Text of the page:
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AstraZeneca gives UK researchers access to compounds

Pharma firm grants free access to 22 compounds as part of agreement with UK's Medical Research Council

AstraZeneca will allow UK medical researchers to have free access to 22 of its compounds as part of a deal with the Medical Research Council (MRC).

Academics based in the country will now be able to send research proposals for using the compounds to investigate new treatment opportunities and the MRC, a publicly funded body that supports medical research, will judge these.

The MRC will then select the best scientific proposals and award up to £10 million in total to fund research across a range of human diseases.

Projects that are deemed to be feasible must not duplicate existing studies nor directly contribute to any ongoing programmes from AstraZeneca. The company may, however, choose to work with the researchers directly if any overlap is identified.

The pharma company said that the rights to intellectual property generated using the compounds will vary but will be 'equitable and similar' to those currently used in academically-led research.

AstraZeneca will retain rights to the chemical composition of the compounds and any new research findings will be owned by the academic institution.

The MRC's chief executive Sir John Savill said this was an “exciting new approach” to speeding up the development of new treatments.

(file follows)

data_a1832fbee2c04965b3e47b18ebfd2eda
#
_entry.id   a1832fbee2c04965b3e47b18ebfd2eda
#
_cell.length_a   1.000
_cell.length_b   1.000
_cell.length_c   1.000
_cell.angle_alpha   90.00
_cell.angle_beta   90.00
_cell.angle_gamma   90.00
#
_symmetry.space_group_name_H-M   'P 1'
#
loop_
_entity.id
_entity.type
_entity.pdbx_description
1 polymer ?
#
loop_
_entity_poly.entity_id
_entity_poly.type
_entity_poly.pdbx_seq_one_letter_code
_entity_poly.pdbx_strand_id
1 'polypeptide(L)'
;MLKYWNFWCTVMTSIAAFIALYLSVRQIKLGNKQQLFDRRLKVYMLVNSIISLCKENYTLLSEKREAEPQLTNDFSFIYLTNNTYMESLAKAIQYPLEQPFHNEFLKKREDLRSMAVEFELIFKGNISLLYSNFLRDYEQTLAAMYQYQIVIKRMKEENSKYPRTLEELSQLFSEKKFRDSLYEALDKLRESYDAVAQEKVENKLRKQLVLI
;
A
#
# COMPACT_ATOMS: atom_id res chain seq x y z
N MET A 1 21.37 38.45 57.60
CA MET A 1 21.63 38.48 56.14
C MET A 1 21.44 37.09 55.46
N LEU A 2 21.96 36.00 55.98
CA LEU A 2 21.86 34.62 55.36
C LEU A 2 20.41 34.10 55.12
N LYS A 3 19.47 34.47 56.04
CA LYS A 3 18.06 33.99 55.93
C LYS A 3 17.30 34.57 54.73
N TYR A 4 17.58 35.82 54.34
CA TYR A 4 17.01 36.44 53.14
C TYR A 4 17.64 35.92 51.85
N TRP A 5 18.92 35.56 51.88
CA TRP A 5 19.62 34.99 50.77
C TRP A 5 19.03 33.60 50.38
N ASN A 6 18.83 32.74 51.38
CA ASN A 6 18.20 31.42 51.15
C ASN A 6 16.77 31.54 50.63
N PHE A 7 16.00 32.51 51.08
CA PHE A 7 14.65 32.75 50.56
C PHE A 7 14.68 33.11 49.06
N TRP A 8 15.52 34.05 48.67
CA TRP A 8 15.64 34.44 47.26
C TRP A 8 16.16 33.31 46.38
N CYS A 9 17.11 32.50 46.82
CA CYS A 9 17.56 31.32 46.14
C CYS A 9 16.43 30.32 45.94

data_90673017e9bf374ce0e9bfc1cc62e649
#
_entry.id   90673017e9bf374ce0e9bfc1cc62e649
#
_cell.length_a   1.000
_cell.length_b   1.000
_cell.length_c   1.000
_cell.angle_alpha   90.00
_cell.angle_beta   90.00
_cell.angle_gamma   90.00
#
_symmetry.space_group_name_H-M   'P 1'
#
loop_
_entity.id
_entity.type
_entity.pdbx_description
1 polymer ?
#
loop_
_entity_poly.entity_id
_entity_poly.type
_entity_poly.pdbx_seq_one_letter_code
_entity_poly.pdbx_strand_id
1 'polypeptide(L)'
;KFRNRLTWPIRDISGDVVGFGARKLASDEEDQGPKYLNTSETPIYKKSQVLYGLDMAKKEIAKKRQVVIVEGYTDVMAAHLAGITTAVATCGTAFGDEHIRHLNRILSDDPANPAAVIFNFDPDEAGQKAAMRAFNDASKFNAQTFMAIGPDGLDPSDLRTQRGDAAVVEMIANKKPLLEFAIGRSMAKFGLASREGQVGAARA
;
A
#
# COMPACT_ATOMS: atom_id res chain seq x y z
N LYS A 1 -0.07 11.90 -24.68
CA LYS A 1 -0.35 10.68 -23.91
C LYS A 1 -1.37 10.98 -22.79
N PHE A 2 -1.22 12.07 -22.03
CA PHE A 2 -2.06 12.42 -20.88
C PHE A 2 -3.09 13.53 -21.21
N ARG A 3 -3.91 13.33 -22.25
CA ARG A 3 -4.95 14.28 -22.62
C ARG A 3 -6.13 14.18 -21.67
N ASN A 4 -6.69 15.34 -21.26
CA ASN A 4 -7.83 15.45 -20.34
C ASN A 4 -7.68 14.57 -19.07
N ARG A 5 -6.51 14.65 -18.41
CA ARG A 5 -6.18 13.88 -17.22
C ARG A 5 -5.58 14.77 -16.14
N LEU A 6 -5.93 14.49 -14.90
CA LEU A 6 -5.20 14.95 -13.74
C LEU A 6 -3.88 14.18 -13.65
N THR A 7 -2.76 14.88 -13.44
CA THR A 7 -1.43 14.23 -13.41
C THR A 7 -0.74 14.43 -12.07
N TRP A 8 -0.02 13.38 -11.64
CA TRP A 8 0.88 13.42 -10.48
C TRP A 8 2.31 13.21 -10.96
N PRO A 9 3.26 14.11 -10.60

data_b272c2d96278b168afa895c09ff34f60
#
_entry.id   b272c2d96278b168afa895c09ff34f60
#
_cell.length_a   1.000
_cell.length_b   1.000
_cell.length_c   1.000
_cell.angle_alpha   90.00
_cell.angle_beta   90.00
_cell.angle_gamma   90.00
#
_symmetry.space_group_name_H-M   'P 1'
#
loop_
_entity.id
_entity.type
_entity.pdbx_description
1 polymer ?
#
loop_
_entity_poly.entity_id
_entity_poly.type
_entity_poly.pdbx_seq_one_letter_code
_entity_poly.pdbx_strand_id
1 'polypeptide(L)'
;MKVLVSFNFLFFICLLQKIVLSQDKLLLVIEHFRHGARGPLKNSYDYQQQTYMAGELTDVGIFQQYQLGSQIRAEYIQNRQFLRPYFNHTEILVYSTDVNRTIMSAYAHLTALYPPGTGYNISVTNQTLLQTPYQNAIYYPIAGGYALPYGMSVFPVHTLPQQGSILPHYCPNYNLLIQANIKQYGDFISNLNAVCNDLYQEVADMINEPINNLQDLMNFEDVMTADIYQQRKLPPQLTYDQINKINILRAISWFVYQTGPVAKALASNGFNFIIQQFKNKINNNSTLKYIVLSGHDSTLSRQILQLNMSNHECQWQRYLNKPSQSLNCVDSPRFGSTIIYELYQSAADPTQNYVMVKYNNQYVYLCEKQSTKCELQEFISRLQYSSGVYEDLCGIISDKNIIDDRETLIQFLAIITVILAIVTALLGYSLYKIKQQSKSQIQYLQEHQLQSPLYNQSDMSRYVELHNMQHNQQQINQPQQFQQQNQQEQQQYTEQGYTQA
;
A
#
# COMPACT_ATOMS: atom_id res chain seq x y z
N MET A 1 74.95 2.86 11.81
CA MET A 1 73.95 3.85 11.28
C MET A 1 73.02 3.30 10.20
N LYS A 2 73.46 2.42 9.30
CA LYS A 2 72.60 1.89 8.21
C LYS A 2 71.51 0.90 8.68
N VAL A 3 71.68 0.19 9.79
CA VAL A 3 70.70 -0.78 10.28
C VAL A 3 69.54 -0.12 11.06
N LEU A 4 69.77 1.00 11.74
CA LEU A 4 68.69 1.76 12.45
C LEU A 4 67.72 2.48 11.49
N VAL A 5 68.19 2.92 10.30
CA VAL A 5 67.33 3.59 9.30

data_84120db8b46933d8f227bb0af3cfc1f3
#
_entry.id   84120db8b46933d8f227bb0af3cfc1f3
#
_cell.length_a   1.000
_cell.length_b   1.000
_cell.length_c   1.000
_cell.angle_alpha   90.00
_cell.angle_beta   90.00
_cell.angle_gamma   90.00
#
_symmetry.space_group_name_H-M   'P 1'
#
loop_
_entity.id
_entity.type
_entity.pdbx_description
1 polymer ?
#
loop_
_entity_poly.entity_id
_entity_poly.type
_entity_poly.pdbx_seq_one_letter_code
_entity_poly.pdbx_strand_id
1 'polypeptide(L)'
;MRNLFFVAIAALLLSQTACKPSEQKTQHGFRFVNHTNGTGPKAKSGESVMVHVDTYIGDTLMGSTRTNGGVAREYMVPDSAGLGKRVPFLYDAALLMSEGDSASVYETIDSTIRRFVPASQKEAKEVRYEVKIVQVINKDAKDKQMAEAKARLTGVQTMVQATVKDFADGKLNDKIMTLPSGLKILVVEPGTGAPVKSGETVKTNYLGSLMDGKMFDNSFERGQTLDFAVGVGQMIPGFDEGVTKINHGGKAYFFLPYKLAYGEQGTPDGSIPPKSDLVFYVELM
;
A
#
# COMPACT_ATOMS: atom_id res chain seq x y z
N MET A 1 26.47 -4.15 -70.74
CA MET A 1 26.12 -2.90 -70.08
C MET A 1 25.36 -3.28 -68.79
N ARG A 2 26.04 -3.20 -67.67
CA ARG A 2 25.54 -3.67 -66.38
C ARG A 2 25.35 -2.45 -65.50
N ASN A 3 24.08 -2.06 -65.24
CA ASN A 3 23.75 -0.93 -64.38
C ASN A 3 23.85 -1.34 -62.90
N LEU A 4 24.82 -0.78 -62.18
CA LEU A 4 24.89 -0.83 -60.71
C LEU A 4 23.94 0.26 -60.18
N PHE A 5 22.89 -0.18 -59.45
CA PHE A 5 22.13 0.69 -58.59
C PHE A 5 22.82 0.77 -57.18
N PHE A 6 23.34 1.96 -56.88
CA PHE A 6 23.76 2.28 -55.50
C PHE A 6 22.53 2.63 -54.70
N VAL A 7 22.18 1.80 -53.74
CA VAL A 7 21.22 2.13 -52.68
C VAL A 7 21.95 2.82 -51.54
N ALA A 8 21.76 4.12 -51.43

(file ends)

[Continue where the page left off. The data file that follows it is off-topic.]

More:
He said: “The initiative marks a new era in medical discovery, open innovation and public-private collaboration.”

David Willetts, Minister for Universities and Science, said the deal was a boon for scientific research in the UK.

He said: “It will give our world-leading research base new insights into disease and encourage the development of groundbreaking new treatments. This will keep the UK at the very forefront of biomedical research and drive growth and innovation in our life sciences industry.”

The deal comes the same day as UK Prime Minsiter David Cameron is expected to announce a £181m overhaul of the life sciences industry in the UK.

This is due to put greater development support for small- and medium-sized enterprises (SMEs) and academic institutions, at the top of the agenda, with the ultimate intention of accelerating the uptake of new medicines in the UK's NHS and strengthening ties between the NHS and industry.

5th December 2011

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